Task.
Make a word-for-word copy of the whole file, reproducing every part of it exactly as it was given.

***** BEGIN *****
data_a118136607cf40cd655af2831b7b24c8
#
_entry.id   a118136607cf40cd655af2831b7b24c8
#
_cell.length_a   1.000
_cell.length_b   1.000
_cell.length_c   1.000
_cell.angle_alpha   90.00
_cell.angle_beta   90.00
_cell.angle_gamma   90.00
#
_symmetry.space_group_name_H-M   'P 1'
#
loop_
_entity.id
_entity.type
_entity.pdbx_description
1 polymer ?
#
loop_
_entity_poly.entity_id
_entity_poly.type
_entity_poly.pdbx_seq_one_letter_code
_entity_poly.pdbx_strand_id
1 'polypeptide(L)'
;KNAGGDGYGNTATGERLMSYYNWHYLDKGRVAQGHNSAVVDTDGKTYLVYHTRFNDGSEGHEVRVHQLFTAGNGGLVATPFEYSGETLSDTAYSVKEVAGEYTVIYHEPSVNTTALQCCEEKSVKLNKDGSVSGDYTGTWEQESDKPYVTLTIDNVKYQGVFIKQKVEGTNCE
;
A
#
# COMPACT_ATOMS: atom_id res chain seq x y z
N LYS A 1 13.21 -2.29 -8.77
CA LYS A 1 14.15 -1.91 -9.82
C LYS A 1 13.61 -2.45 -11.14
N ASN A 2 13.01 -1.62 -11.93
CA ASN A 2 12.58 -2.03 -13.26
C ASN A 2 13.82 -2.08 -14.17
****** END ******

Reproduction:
data_a118136607cf40cd655af2831b7b24c8
#
_entry.id   a118136607cf40cd655af2831b7b24c8
#
_cell.length_a   1.000
_cell.length_b   1.000
_cell.length_c   1.000
_cell.angle_alpha   90.00
_cell.angle_beta   90.00
_cell.angle_gamma   90.00
#
_symmetry.space_group_name_H-M   'P 1'
#
loop_
_entity.id
_entity.type
_entity.pdbx_description
1 polymer ?
#
loop_
_entity_poly.entity_id
_entity_poly.type
_entity_poly.pdbx_seq_one_letter_code
_entity_poly.pdbx_strand_id
1 'polypeptide(L)'
;KNAGGDGYGNTATGERLMSYYNWHYLDKGRVAQGHNSAVVDTDGKTYLVYHTRFNDGSEGHEVRVHQLFTAGNGGLVATPFEYSGETLSDTAYSVKEVAGEYTVIYHEPSVNTTALQCCEEKSVKLNKDGSVSGDYTGTWEQESDKPYVTLTIDNVKYQGVFIKQKVEGTNCE
;
A
#
# COMPACT_ATOMS: atom_id res chain seq x y z
N LYS A 1 13.21 -2.29 -8.77
CA LYS A 1 14.15 -1.91 -9.82
C LYS A 1 13.61 -2.45 -11.14
N ASN A 2 13.01 -1.62 -11.93
CA ASN A 2 12.58 -2.03 -13.26
C ASN A 2 13.82 -2.08 -14.17